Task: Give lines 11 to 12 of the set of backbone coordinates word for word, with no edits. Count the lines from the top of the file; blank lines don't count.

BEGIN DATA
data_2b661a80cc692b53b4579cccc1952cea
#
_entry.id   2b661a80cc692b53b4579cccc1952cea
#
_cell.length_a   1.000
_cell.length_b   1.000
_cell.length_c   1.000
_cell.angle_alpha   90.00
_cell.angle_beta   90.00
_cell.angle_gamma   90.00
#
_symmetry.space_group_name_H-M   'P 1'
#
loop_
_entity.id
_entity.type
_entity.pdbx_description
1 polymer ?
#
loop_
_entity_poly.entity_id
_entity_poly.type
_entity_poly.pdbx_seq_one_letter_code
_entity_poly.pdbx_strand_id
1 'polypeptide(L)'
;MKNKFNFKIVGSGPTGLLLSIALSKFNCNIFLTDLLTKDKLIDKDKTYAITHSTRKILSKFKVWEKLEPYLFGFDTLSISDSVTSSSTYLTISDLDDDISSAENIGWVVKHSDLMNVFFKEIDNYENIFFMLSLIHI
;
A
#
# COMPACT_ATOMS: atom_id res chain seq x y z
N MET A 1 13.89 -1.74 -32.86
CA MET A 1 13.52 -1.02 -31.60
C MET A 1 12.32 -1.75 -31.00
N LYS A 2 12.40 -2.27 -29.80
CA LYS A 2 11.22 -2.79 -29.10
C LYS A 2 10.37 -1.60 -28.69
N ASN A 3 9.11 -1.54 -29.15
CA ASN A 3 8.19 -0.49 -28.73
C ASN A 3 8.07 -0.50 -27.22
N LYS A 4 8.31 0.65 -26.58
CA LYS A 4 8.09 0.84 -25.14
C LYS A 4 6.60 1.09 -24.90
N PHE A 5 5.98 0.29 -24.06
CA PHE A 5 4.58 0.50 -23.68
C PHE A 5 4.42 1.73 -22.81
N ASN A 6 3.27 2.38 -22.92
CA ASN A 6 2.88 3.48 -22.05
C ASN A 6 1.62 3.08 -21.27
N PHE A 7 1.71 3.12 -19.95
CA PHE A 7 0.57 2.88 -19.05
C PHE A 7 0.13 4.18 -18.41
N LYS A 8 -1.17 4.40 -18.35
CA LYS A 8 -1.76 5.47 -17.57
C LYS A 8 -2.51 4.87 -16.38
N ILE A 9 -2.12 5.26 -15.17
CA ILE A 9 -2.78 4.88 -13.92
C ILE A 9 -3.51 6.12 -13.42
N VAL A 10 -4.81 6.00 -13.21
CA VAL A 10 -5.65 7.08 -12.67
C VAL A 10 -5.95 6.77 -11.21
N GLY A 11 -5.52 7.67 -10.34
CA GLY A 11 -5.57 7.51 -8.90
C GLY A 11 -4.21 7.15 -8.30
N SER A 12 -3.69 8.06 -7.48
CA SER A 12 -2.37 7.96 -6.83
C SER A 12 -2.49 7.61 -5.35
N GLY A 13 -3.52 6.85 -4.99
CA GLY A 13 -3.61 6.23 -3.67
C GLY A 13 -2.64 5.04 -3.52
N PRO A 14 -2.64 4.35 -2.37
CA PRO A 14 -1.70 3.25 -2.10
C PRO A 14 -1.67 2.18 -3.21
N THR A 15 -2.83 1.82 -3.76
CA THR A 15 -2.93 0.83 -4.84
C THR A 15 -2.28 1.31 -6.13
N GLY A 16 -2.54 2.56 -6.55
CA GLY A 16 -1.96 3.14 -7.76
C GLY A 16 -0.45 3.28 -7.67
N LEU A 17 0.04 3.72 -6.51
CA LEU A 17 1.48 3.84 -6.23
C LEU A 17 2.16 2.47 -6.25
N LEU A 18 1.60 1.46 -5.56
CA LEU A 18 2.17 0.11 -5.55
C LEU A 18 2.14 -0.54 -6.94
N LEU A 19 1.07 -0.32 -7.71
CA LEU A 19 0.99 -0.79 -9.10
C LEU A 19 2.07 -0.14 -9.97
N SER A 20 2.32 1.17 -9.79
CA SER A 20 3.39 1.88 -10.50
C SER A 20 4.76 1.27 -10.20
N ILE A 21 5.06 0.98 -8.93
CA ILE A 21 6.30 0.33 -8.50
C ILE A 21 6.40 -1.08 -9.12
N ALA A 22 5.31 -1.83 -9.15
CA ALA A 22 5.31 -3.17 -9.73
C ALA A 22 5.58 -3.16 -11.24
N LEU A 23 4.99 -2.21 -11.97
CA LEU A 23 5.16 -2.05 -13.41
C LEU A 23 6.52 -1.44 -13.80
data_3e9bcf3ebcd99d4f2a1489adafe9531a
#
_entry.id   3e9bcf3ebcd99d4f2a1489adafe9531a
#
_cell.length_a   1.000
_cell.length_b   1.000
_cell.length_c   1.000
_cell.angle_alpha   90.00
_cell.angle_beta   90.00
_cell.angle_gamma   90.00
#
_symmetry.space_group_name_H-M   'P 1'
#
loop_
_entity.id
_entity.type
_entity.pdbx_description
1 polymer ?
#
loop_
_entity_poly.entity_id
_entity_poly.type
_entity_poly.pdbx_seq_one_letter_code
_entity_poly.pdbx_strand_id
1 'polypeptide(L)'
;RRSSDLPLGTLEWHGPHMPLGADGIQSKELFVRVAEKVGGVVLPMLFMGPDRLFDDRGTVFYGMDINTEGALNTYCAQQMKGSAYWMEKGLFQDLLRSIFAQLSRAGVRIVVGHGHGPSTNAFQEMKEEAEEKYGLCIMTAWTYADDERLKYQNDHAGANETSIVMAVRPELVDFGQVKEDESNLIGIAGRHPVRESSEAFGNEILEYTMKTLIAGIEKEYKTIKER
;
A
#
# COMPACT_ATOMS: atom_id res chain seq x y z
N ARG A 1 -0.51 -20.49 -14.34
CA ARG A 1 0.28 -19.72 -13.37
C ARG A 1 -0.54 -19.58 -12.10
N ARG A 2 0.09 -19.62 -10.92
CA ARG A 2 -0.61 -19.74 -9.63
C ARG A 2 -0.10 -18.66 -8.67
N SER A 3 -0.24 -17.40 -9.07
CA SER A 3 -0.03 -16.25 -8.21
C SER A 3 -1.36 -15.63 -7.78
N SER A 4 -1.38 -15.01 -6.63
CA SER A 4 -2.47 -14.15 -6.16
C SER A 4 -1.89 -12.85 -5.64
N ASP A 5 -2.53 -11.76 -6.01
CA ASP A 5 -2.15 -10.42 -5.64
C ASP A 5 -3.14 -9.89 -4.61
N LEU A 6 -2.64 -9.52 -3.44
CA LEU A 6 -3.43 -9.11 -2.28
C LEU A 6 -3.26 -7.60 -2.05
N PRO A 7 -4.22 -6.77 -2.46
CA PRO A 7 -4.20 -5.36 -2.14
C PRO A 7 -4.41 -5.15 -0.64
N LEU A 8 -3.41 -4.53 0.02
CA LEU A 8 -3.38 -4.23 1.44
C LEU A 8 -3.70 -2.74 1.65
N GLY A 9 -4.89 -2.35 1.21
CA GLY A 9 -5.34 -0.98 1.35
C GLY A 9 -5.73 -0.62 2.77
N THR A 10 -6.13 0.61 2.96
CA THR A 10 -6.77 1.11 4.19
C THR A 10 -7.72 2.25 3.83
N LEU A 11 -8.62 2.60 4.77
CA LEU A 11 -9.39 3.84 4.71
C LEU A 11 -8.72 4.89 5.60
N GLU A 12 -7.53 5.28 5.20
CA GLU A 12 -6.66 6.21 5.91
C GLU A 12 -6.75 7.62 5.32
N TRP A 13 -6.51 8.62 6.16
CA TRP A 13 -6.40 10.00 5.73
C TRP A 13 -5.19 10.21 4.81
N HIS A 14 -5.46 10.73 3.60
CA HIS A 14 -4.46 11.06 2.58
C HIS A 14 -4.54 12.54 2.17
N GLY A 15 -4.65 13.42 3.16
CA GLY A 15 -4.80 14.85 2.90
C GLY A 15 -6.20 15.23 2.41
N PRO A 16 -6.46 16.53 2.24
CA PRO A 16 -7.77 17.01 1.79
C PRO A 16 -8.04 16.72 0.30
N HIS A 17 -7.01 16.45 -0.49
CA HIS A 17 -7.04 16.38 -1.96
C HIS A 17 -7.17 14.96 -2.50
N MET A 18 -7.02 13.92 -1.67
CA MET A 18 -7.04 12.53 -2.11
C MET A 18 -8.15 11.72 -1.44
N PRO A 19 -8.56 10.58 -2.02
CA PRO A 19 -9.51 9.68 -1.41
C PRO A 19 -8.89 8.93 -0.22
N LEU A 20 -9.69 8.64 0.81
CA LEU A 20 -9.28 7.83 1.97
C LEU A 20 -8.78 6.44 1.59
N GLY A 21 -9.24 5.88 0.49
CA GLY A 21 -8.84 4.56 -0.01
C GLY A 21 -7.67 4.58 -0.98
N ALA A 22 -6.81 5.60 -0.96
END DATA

#
_symmetry.space_group_name_H-M   'P 1'